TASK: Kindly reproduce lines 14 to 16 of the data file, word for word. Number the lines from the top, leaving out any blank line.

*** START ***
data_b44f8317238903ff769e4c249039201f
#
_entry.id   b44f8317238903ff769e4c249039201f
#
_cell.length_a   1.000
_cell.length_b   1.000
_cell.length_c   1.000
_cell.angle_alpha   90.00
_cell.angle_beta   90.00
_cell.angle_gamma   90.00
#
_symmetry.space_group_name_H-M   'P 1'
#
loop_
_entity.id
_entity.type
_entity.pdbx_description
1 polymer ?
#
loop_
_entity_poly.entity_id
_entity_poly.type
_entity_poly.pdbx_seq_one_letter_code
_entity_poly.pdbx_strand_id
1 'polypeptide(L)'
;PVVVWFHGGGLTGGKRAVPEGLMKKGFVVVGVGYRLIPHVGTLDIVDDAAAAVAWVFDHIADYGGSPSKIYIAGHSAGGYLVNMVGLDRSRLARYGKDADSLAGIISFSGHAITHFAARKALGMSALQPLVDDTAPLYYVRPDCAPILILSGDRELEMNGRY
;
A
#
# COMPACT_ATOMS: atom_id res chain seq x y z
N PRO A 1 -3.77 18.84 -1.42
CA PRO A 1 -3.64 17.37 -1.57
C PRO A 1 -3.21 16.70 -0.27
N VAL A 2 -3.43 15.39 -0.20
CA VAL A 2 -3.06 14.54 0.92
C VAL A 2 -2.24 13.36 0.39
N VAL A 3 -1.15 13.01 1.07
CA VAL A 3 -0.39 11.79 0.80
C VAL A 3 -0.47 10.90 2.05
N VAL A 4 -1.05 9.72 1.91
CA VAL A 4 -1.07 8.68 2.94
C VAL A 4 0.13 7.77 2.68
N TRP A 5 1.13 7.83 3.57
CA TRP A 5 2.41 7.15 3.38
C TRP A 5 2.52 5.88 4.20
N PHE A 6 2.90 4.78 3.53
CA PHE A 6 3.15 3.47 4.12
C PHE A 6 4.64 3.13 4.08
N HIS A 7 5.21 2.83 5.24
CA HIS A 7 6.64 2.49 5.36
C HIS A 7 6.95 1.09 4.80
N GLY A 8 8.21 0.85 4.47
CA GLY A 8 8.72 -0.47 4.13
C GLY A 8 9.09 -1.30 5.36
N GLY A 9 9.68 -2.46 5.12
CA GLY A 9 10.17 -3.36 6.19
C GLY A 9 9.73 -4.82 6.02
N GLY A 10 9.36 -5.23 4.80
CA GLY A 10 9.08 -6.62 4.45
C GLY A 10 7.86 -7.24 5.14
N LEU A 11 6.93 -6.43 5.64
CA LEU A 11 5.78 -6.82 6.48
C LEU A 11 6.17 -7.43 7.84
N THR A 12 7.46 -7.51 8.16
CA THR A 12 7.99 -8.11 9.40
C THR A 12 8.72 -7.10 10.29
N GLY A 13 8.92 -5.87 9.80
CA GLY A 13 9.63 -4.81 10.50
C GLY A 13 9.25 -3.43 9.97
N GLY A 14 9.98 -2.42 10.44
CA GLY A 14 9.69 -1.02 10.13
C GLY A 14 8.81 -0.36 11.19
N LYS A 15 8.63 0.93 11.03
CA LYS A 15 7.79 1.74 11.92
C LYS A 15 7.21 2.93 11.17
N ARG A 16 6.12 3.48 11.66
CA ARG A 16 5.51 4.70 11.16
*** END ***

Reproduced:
loop_
_entity.id
_entity.type